================================================================================
Remove  6 Packages

Freed space: 185 M
Running transaction check
Transaction check succeeded.
Running transaction test
Transaction test succeeded.
Running transaction
  Preparing        :                                                        1/1
  Erasing          : kernel-5.14.0-70.22.1.el9_0.x86_64                     1/6
  Running scriptlet: kernel-5.14.0-70.22.1.el9_0.x86_64                     1/6
  Erasing          : kernel-5.14.0-70.13.1.el9_0.x86_64                     2/6
  Running scriptlet: kernel-5.14.0-70.13.1.el9_0.x86_64                     2/6
  Erasing          : kernel-modules-5.14.0-70.13.1.el9_0.x86_64             3/6
  Running scriptlet: kernel-modules-5.14.0-70.13.1.el9_0.x86_64             3/6
  Erasing          : kernel-modules-5.14.0-70.22.1.el9_0.x86_64             4/6
  Running scriptlet: kernel-modules-5.14.0-70.22.1.el9_0.x86_64             4/6
  Running scriptlet: kernel-core-5.14.0-70.22.1.el9_0.x86_64                5/6
  Erasing          : kernel-core-5.14.0-70.22.1.el9_0.x86_64                5/6
  Running scriptlet: kernel-core-5.14.0-70.22.1.el9_0.x86_64                5/6
  Running scriptlet: kernel-core-5.14.0-70.13.1.el9_0.x86_64                6/6
  Erasing          : kernel-core-5.14.0-70.13.1.el9_0.x86_64                6/6
  Running scriptlet: kernel-core-5.14.0-70.13.1.el9_0.x86_64                6/6
  Verifying        : kernel-5.14.0-70.13.1.el9_0.x86_64                     1/6
  Verifying        : kernel-5.14.0-70.22.1.el9_0.x86_64                     2/6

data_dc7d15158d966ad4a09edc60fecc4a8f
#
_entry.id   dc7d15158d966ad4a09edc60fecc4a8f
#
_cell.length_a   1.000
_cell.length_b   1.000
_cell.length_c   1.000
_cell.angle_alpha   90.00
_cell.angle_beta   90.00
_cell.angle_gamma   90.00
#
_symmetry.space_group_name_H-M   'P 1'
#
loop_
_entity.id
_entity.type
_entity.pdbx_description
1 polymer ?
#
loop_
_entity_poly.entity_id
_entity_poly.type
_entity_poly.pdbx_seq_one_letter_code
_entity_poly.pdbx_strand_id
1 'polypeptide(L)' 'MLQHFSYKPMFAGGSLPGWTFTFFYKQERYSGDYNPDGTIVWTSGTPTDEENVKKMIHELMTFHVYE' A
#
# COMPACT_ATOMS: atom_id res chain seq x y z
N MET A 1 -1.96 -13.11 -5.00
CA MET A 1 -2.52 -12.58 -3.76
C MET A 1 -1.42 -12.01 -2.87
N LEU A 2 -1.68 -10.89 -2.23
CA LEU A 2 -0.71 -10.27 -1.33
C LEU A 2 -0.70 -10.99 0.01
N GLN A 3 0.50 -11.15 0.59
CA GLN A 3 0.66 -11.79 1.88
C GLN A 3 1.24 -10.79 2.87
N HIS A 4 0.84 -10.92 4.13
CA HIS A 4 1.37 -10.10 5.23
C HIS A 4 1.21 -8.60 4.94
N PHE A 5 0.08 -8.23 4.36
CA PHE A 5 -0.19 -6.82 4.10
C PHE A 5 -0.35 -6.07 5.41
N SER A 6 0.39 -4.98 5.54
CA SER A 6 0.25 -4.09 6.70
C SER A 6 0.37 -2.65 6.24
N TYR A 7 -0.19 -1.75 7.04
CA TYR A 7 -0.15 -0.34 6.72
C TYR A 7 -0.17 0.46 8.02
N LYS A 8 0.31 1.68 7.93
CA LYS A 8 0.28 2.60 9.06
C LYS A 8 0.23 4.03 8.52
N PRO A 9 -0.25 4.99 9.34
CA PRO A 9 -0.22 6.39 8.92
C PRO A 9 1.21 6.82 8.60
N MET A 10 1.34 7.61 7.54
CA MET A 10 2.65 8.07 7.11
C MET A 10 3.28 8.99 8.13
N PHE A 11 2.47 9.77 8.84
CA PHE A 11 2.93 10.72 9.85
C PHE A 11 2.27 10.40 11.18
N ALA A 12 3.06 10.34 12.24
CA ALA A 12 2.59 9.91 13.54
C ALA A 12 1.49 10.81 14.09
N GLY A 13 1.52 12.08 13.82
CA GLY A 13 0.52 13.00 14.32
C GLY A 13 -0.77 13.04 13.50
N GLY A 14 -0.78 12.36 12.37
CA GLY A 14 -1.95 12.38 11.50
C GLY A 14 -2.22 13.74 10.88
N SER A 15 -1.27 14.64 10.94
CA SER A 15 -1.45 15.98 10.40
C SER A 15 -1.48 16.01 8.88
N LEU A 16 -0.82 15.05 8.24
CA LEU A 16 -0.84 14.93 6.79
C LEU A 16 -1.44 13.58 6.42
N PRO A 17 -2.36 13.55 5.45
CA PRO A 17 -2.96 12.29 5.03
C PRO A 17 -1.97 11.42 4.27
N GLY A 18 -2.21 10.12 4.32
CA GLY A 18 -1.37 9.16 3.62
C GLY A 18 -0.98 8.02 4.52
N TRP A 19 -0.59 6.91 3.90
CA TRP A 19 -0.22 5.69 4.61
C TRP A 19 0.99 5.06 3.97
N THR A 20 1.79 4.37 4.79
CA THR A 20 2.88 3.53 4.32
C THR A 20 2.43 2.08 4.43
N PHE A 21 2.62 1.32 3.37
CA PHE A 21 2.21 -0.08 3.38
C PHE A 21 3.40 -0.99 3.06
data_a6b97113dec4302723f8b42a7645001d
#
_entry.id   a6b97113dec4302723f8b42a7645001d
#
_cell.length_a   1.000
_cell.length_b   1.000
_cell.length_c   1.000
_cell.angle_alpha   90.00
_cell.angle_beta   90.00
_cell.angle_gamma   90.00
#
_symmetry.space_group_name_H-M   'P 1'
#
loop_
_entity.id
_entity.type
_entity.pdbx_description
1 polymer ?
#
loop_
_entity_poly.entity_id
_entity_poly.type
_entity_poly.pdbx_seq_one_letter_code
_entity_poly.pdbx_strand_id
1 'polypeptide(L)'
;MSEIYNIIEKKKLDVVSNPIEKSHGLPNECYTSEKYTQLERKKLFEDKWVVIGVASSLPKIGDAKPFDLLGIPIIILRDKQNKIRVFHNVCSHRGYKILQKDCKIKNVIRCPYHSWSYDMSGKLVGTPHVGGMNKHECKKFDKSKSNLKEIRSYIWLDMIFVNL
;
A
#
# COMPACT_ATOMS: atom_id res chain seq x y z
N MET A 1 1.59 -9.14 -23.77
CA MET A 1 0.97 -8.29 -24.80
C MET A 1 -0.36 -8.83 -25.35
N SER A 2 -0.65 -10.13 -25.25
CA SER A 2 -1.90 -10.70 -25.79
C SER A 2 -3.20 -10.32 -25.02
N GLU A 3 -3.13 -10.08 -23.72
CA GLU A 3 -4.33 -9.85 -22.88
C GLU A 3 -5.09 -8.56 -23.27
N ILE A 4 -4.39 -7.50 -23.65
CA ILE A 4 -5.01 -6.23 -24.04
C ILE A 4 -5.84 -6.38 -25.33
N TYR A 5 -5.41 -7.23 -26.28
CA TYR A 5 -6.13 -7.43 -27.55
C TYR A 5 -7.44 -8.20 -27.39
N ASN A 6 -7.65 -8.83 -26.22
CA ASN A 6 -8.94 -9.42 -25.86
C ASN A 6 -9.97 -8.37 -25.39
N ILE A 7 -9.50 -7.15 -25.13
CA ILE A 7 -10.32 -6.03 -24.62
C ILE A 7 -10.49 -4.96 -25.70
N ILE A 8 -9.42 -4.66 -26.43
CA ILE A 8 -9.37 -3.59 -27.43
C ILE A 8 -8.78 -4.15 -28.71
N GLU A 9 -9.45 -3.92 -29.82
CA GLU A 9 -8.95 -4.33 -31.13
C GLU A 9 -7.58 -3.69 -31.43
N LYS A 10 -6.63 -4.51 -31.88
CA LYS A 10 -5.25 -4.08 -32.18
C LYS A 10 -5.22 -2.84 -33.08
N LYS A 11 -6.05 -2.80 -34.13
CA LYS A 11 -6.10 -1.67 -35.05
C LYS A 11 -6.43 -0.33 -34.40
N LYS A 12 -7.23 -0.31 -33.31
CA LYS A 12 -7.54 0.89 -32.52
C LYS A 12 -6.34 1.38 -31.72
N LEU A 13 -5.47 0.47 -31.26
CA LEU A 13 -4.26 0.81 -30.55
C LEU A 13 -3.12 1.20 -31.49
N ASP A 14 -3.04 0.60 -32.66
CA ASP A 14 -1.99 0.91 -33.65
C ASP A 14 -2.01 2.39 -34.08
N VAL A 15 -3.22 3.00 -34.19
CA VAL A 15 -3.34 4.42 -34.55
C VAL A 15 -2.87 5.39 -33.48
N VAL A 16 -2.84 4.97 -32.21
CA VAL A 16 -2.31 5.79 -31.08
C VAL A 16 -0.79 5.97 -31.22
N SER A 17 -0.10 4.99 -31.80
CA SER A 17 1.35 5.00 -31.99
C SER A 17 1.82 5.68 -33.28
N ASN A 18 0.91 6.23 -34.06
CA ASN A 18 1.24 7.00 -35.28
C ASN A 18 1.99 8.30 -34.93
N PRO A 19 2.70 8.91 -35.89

Verifying        : kernel-core-5.14.0-70.13.1.el9_0.x86_64                3/6
  Verifying        : kernel-core-5.14.0-70.22.1.el9_0.x86_64                4/6
  Verifying        : kernel-modules-5.14.0-70.13.1.el9_0.x86_64             5/6
  Verifying        : kernel-modules-5.14.0-70.22.1.el9_0.x86_64             6/6

Removed:
  kernel-5.14.0-70.13.1.el9_0.x86_64
  kernel-5.14.0-70.22.1.el9_0.x86_64
  kernel-core-5.14.0-70.13.1.el9_0.x86_64
  kernel-core-5.14.0-70.22.1.el9_0.x86_64
  kernel-modules-5.14.0-70.13.1.el9_0.x86_64
  kernel-modules-5.14.0-70.22.1.el9_0.x86_64

Complete!

You may notice that, instead of altering the installonly_limit directive value in dnf.conf file, we are setting it at the runtime for current dnf command only.

Reboot your Linux operating system now.

# reboot

Check the GRUB boot menu, The old kernels has been removed from the list.

02-remove-old-kernels-from-rocky-linux-9

Conclusion:

In this configuration guide, you have learned how to safely remove old kernels in Linux 9. If you face difficulty in understanding the above article than you should buy and read  Practical Guide to Linux Commands, Editors, and Shell Programming (PAID LINK) by Mark Sobell & Matthew Helmke.